With his emphasis on where Israel went wrong, he overlooked the problems created by Palestinian incitement, unwavering maximalist demands, a refusal to extend the talks, bypassing the negotiating table by going to the U.N. and joining various agencies and agreements, threatening to file war crimes charges against Israel at the International Criminal Court and the new alliance with Hamas, an anti-Semitic terror group that opposes peace and calls for the destruction of the Jewish state 

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Israelis and Jews are often asked about the two-state solution, but the question is incomplete. The questions should be “Do you support a two-state solution, where there is no peace, but there are terrorist attacks” or alternatively “Do you support a two-state solution, where there is peace, but no access to the Western Wall, the Temple Mount or Hebron?”
I think if people were asked those questions, rather than the simplistic “Do you support a two-state solution”, people would understand why many or most Israelis reject the two-state solution”. The question is the same as “Do you support land or peace” as if giving up land meant peace or a Palestinian state meant peace”.
The next question might be “Do you think Abbas can deliver peace, when he demands the release of terrorists, then praises them and makes a pact with Hamas?”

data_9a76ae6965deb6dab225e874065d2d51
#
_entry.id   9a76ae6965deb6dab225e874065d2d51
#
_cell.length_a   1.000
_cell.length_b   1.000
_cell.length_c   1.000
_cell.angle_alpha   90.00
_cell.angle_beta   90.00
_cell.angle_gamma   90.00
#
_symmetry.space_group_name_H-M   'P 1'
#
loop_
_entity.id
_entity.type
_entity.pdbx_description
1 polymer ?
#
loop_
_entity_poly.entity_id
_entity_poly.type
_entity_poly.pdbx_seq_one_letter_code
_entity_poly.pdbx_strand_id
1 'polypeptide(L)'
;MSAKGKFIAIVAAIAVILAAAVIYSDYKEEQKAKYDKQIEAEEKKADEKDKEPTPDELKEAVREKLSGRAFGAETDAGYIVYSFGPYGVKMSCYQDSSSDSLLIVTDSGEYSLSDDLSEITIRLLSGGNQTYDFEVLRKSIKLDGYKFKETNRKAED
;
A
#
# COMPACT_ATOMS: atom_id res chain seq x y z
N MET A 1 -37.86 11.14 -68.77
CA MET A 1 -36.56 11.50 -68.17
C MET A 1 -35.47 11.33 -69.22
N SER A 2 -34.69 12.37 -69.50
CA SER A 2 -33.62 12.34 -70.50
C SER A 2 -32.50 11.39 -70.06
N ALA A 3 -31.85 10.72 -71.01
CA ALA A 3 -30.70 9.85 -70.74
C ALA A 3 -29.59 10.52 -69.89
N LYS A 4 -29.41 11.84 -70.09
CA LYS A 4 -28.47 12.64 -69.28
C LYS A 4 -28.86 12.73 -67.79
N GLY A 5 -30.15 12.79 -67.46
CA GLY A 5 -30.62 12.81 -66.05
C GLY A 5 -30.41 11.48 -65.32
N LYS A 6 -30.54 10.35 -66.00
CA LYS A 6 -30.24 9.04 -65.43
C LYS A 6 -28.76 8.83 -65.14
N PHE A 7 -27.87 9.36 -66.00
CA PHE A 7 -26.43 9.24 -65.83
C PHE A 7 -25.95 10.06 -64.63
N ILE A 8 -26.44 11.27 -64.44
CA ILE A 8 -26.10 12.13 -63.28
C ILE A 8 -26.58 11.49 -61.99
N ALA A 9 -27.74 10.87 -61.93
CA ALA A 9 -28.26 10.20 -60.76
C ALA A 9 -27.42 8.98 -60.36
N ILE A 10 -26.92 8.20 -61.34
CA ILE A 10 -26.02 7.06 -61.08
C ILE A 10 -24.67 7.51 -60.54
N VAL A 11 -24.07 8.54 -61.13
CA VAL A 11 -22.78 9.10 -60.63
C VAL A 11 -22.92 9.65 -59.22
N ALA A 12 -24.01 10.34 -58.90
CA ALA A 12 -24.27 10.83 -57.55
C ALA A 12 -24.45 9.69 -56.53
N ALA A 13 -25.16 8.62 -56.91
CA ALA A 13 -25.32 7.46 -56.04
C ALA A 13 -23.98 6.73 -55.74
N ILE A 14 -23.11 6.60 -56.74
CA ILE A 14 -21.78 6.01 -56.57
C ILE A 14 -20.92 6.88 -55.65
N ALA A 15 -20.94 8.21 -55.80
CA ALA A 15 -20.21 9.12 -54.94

Would or should the US have ended WW II sooner, in exchange for a handshake and a piece of paper from Hitler? Had the offer been made would we say both the US and Hitler were equally to blame for the continuation of the war?
Giving up land has not brought peace with the Palestinians. Neither Netanyahu nor the so-called right wing should be blamed. The Palestinians must live in peace and accept Israel as a Jewish state to prove they are sincere about peace before Israel should give up land or make any concessions.

The two state solution doesn't fail because of intransigence, the wrong leaders, the unwillingness to take risks, or any of that. It fails because it is a metaphysical impossibility. Examine the absolute minimum standards below which neither side will accept:

Israel: the survival of Israel
Palestinians: the destruction of Israel

No negotiations will ever narrow this gap.

Yediot and Mr. Nahum Barnea are about as far-left as one could get on the political spectrum ,making them usually biased and unreliable sources.Mr Indyk dates back to the Clinton era and the failed but famous team of Ross, Kurtzer,Miller and Indyk who
tried their best.Of the four Indyk was way out in left field.Obama tried to resurrect a
failed diplomacy.
Let's be accurate.Every inch of Israel belongs to the Jewish people and state of Israel now and forever.There is no such thing as occupied lands- they are LIBERATED.If the Israeli governments past and present weren't scared -off by outside interests they should have officially annexed everything liberated after 1967. The arabs would have preferred to live under a sovereign Israeli government than their corrupt and totally inept so-called leadership.
This game of peace has ended.Neither side wants it.The best solution is QUIET.
NO war , NO Peace.
There is only a one state solution.If the arabs want to live here peacefully and with most rights fine-if not-that's their choice.
Te EU(all of a sudden they think they have become a world-player) the U.S. UN, quartet ,should pack-up , go home and work on their own problems.